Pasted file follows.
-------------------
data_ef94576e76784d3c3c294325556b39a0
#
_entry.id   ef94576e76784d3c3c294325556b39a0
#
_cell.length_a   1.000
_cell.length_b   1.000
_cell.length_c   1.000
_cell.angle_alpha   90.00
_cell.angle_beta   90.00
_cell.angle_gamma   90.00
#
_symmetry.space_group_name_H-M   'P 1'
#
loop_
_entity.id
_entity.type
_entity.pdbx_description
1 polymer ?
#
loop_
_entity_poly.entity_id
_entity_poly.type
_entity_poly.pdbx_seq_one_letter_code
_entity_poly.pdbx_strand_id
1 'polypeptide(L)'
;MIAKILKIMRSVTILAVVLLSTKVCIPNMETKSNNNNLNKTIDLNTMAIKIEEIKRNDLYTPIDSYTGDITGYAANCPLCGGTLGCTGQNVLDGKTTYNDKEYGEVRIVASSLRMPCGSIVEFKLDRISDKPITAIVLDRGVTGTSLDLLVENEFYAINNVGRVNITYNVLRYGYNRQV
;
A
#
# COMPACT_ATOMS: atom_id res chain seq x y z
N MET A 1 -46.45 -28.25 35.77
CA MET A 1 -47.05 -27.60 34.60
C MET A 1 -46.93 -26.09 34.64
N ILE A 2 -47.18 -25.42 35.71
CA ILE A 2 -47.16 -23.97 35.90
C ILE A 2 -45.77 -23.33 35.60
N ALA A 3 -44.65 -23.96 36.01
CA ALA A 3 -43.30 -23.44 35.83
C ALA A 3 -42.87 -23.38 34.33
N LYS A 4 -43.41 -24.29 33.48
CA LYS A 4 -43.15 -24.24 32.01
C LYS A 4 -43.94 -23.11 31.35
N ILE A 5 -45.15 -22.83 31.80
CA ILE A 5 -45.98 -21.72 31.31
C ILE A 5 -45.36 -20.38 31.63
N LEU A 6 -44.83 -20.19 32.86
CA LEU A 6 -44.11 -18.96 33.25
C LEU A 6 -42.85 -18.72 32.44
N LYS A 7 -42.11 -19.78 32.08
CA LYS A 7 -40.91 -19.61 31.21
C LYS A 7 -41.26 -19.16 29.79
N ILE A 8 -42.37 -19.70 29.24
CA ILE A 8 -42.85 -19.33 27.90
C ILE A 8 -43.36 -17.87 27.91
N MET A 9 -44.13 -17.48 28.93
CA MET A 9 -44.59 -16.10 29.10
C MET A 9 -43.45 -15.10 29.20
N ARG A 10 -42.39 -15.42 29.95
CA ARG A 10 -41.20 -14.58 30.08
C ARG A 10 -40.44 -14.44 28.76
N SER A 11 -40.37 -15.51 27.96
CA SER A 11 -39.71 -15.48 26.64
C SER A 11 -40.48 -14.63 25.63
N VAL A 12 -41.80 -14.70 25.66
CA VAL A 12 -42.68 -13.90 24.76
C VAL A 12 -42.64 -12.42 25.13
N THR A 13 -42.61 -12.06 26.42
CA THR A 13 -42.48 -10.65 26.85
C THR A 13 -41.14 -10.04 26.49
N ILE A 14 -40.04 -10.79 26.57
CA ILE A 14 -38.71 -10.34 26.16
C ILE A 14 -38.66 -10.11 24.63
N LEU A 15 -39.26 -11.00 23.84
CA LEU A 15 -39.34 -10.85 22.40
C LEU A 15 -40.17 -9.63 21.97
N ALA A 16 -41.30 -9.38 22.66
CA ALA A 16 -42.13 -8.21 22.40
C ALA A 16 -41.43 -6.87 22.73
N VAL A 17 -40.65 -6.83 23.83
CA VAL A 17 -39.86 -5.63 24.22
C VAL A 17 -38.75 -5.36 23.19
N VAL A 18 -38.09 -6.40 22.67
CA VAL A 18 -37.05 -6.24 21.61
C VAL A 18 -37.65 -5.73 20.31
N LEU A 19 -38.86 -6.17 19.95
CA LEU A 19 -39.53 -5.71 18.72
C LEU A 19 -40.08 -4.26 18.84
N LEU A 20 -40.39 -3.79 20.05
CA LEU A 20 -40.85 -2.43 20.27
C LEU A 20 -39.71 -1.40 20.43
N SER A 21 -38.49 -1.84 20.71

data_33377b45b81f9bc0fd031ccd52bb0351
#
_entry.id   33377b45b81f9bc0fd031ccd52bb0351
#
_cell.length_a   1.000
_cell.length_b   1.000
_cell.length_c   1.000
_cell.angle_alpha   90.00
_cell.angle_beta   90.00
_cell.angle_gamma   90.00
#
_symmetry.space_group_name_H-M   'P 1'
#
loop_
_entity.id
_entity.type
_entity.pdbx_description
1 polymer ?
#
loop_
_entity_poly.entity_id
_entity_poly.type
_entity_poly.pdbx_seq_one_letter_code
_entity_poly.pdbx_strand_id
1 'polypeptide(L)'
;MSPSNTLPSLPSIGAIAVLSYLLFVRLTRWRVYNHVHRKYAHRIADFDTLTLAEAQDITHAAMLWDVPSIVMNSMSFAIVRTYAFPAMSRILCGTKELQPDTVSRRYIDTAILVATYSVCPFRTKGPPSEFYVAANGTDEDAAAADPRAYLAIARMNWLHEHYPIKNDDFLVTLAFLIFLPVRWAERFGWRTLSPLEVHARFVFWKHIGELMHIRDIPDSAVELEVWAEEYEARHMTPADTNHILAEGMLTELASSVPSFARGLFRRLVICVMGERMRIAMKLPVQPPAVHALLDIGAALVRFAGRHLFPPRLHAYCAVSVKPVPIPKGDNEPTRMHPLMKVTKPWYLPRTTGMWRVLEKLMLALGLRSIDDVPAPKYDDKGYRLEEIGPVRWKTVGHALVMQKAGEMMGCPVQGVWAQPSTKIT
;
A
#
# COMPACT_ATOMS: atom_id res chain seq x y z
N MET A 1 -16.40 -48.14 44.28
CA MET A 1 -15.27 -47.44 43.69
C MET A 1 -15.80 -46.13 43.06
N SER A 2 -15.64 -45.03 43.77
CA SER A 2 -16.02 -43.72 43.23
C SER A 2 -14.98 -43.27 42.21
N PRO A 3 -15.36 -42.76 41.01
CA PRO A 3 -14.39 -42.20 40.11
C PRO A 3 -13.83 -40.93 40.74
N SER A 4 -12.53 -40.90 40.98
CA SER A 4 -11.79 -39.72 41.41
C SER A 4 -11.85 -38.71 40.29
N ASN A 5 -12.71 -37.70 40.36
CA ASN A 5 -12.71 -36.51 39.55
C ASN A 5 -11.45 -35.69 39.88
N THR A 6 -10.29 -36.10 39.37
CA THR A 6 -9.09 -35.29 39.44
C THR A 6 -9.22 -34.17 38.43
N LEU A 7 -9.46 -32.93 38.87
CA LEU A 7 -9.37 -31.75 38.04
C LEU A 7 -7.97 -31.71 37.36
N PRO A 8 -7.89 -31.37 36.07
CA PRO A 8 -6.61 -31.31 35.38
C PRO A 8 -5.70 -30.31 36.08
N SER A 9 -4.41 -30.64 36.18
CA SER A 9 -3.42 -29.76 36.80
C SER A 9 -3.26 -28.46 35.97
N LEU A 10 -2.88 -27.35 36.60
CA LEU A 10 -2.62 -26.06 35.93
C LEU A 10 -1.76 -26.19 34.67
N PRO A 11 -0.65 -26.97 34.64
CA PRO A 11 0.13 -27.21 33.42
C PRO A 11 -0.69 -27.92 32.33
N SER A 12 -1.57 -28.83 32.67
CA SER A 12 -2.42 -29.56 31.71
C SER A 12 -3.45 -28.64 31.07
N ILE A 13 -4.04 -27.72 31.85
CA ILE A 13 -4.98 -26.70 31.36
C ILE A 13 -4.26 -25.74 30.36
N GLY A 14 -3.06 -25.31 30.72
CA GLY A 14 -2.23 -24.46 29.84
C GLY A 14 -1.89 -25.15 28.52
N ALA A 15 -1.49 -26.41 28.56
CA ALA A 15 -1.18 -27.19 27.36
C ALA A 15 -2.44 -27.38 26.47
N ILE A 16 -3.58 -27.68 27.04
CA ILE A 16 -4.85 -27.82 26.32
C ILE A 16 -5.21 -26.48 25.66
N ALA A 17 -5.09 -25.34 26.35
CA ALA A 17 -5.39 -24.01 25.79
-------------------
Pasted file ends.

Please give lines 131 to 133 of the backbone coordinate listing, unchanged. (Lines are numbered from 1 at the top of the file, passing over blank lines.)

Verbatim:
N SER A 4 -12.53 -40.90 40.98
CA SER A 4 -11.79 -39.72 41.41
C SER A 4 -11.85 -38.71 40.29